Defense industry planning pre-sequestration layoff warnings

Jacquelyn Martin/AP file photo

Several of the nation’s largest defense contractors have threatened to issue layoff notices ahead of planned budget cuts despite Obama administration guidance to the contrary, according to correspondence released by Sen. John McCain, R-Ariz.

The 1988 Worker Adjustment and Retraining Notification Act requires employers to provide employees 60 days’ notice in advance of mass layoffs. The Obama administration has said Defense Department contractors should not issue WARN Act notices ahead of slated cuts to the federal budget. Still, Lockheed Martin Corp., EADS North America and BAE said they are strongly considering sending the notifications to their employees while other contractors said they have not ruled it out.

The contractors were responding to seven senators, including McCain, who had asked about the impact sequestration would have on the defense industry -- referring to automatic, across-the-board cuts weighted heavily toward Defense’s budget and set to go into effect on Jan. 2, 2013.

“I do not look forward to sending these notifications,” said Robert Stevens, Lockheed Martin’s chairman and CEO, “but in the absence of more clarity and certainty in how sequestration will be implemented, we have an obligation to tell them that their jobs are potentially at risk.”

The Obama administration last week missed the deadline set by Congress to provide details about how sequestration would affect departments.

Sean O’Keefe, EADS’ chairman and CEO, said, “in the absence of definitive guidance from DoD, OMB and the Defense Contract Management Agency, we feel compelled to act in the spirit of this law and in all likelihood will issue WARN notices to those employees engaged in ongoing federal contract activities. It's not something we want to do. But it appears the law requires us to do it.”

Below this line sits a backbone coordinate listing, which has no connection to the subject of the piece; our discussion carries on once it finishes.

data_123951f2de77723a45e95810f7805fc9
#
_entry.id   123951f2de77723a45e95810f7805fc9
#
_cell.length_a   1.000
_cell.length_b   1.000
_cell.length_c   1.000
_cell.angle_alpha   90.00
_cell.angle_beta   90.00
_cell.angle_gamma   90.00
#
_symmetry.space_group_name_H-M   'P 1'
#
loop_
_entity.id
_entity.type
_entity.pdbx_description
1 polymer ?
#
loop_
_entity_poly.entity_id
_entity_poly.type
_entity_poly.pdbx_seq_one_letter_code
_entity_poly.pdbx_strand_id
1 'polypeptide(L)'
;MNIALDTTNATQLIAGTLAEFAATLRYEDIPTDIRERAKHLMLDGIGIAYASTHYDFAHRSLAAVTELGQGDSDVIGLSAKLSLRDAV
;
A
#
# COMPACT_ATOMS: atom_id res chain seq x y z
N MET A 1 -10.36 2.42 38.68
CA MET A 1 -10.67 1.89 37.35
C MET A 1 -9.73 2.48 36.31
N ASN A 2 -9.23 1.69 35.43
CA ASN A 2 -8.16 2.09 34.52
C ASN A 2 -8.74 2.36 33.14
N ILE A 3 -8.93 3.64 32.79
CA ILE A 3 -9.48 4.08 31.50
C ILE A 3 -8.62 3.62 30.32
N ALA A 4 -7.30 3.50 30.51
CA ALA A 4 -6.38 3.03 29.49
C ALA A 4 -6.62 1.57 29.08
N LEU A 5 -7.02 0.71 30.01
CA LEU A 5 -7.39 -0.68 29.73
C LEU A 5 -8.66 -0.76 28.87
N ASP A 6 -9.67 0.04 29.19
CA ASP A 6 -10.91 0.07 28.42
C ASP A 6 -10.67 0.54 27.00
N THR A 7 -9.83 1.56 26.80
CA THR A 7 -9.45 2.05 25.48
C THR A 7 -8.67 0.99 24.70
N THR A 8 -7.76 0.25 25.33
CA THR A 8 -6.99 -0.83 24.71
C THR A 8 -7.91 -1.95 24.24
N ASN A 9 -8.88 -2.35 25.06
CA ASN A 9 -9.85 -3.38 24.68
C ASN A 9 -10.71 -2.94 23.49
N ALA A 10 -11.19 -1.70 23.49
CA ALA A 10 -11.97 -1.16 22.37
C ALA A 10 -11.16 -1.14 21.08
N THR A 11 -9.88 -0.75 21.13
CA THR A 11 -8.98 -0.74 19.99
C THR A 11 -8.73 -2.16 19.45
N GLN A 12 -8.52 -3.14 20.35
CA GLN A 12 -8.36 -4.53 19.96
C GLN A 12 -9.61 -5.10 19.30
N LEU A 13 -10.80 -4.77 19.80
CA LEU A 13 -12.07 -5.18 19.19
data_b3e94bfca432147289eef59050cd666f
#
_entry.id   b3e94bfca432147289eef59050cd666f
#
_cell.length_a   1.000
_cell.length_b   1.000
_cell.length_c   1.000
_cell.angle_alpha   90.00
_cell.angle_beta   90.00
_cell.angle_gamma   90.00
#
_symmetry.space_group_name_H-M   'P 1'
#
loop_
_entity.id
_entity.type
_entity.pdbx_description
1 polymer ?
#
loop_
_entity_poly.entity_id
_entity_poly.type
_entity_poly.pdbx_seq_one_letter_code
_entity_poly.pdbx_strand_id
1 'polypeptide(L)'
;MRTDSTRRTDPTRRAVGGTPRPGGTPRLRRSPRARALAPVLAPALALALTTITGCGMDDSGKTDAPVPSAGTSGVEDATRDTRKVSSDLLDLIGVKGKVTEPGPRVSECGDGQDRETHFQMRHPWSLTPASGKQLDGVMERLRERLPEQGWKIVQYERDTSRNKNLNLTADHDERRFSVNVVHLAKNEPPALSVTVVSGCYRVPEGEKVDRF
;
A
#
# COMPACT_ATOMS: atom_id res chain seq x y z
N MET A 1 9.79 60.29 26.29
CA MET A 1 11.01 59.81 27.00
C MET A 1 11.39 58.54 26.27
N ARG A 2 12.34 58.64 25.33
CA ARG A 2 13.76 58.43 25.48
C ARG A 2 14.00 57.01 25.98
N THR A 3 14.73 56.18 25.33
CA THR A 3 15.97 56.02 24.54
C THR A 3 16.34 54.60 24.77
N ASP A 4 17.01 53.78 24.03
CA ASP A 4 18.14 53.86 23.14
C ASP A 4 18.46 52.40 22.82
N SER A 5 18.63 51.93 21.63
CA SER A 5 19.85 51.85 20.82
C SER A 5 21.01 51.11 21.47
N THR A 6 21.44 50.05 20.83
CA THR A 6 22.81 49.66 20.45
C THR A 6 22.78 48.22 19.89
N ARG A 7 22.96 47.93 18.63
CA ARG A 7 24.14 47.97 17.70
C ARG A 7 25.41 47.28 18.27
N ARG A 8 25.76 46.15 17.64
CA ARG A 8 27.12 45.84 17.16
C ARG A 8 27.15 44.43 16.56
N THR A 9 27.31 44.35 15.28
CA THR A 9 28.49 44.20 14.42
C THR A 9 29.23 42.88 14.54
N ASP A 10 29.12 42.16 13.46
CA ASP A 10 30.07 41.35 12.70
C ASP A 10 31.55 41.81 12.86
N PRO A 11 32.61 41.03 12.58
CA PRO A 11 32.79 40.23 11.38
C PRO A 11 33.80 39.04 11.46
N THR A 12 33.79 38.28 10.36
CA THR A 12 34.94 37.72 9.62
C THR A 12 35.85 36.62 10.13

A July Labor Department memo to contractors said WARN notifications were unnecessary.

“The WARN Act is designed to require employers to provide notice to those employees who are reasonably likely to lose their jobs, or suffer other serious employment consequences,” Jane Oates, Labor’s assistant secretary, wrote in the memo, “but not to those workers who suffer no such consequences, or only have a speculative chance of suffering them.”

Republicans have argued the guidance is merely an act of campaign politics to avoid the news of potential layoffs only four days before the election -- as WARN Act regulations would place the deadline for issuing the notifications at Nov. 2.

One expert in WARN Act regulations said the threats of notices are premature.

“In my judgment, there is no reasonable basis for anyone to claim that the possibility of a sequestration beginning in 2013 triggers a legal requirement under any federal law for contractors to send notices to employees in November,” said Daniel Gordon, associate dean for government procurement law at The George Washington University Law School.  

In calling for an alternative solution to avoid sequestration, McCain said the potential layoffs would come at a time when the nation’s economy can least afford them.

“The looming threat of sequestration cuts is forcing companies to delay hiring and capital investments, which, in turn, contribute to the sluggishness of the economy and continuing high unemployment rates,” said the Senate Armed Forces Committee’s ranking member. 

One report, commissioned by the defense industry, found sequestration would cause more than 2 million layoffs. Some studies have called the industry’s concerns exaggerated. 

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